world so set on tearing itself apart, it doesn’t seem like such a bad thing to me to want to put a lil’ bit of it back together.” The judge (Philip Quast) relents, saying, “Private Doss, you are free to run into the hellfire of battle without a single weapon to protect yourself.” Whether strolling through the forest or sprinting across the battlefield, Garfield never ceases to capture the passionate nature of Doss. While the camera focuses on Garfield’s face in the army court, his lips quiver with emotion; his eyebrows raise for emphasis on certain words, and at the most compelling moments of the monologue, he falls silent, letting his face convey what his words cannot. Mel Gibson, the director of Hacksaw Ridge, juxtaposes close frames of the suffering individual with wide, sweeping shots of artillery bombardments. In one scene, Doss and his platoon quietly enter a battlefield masked in thick, acrid smoke. The crippling silence is soon broken by the Japanese firing, and so starts a thirteen-minute, unfiltered scene of pure carnage: Limbs are blown off,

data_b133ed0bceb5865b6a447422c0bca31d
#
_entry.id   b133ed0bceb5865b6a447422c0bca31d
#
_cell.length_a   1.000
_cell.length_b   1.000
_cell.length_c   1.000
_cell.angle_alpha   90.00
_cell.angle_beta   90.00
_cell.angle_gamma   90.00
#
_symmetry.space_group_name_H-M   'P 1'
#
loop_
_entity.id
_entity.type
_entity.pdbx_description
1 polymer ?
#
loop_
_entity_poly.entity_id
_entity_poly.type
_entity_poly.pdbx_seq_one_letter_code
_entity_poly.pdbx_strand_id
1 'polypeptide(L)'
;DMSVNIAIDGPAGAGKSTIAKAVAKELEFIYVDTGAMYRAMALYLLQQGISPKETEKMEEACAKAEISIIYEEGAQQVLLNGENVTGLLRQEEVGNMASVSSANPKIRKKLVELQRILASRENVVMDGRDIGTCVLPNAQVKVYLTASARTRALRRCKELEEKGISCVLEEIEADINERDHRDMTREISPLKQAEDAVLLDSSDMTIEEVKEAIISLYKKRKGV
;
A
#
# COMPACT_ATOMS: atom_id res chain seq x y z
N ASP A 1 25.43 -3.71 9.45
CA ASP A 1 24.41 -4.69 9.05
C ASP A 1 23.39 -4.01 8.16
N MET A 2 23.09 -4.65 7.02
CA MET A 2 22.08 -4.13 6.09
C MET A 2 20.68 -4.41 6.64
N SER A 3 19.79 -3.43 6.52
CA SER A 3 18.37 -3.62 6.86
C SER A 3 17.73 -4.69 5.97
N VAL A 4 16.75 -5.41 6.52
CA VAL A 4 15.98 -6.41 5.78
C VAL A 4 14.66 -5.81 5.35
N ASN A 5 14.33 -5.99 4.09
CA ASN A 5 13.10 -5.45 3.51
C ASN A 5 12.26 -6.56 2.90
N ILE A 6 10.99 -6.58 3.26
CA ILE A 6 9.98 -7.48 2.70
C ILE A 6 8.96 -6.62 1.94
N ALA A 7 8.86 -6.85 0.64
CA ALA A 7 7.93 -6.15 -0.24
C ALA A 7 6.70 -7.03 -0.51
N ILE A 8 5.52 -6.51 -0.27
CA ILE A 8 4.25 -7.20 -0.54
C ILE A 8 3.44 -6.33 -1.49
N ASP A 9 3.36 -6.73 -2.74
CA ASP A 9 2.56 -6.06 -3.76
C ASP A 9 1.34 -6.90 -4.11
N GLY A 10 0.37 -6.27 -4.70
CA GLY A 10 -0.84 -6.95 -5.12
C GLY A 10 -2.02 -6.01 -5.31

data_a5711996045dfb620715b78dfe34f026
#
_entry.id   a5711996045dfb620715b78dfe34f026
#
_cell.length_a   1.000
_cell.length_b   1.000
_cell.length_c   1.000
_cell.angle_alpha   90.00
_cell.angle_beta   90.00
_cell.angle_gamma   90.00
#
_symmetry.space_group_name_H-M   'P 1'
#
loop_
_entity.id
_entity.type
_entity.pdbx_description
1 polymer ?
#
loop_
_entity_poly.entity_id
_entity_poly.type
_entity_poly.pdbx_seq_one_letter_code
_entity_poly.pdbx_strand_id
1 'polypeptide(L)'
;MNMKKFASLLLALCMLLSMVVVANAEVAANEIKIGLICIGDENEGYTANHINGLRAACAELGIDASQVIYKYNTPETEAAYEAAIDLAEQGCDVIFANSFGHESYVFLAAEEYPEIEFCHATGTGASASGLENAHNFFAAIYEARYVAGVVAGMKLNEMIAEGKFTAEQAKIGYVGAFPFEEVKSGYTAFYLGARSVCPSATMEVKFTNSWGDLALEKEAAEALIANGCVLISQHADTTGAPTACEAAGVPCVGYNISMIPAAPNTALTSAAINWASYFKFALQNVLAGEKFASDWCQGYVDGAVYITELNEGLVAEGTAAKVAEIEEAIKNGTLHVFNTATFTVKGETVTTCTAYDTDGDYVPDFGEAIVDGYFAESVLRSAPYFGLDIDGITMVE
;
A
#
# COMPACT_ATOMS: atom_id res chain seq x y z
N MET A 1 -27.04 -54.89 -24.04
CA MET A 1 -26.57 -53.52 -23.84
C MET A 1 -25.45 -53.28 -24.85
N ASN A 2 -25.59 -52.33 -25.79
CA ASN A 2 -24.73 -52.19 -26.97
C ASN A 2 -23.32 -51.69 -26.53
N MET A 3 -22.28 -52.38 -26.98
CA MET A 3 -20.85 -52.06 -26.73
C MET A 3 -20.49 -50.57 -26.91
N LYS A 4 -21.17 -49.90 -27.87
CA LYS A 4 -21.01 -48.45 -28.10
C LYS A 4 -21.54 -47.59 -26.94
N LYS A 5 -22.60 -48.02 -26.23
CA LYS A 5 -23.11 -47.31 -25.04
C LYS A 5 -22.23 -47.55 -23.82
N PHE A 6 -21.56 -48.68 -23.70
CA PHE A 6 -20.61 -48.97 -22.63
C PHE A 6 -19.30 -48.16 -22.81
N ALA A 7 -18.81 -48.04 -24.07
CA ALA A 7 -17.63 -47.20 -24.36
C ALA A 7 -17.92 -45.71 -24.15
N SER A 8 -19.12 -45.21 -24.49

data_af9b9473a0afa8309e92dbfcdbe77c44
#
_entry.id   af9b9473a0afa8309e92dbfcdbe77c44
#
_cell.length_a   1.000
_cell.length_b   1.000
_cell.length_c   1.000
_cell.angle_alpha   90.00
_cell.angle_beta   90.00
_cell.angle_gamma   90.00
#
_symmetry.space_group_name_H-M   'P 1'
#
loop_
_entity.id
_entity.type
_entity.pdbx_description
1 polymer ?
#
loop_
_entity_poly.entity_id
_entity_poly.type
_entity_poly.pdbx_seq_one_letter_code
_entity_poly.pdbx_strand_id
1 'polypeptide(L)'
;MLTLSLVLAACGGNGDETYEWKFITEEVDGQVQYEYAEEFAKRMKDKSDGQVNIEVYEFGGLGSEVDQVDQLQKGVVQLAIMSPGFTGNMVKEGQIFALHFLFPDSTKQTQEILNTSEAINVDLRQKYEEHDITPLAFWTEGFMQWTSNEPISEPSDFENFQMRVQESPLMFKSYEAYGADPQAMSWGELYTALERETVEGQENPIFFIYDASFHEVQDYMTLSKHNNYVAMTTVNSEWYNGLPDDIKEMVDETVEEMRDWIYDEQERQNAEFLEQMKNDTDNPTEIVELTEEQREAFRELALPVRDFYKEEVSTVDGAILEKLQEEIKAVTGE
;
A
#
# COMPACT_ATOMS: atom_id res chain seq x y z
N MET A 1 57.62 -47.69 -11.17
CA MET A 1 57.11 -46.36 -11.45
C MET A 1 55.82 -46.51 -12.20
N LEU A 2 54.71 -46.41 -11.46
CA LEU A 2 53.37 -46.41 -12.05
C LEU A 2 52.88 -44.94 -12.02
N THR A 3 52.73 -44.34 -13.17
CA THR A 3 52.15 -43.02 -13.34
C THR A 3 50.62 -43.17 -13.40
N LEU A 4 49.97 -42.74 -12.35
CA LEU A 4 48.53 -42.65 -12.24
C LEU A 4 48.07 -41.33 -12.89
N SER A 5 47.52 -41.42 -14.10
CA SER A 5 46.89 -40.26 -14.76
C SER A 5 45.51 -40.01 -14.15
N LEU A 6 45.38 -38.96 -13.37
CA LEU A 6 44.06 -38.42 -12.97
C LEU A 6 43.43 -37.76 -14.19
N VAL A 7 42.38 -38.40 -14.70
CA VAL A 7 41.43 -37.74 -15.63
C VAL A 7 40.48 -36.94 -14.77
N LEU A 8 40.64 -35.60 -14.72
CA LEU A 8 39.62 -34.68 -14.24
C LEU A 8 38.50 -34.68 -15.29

and battle-hardened men strangle the life out of boys. Gibson also highlights the individuality of humanity. This contrast is especially effective when Doss stops in the middle of an enemy camp to help a dying enemy soldier, giving the injured man a shot of morphine so that he can die painlessly. This moment of unification between two people on either side of a massive war contrasts all of the hate, murder and death. While cinematography is strong, the decision to include so many slow motion scenes was damaging. Slow motion is a common trope used to make moments more dramatic and grand, but the overuse dilutes their effect. One such unnecessary use is when Doss first meets his girlfriend: She moves at a snail’s pace, smiling and talking to people she passes. Time is meant to stop as her beauty captures Doss. However, the use of this technique in this scene is so cliché that it aggravates the audience. The music enhances even the most contrived scenes. Booming drums and varied string instruments magnify the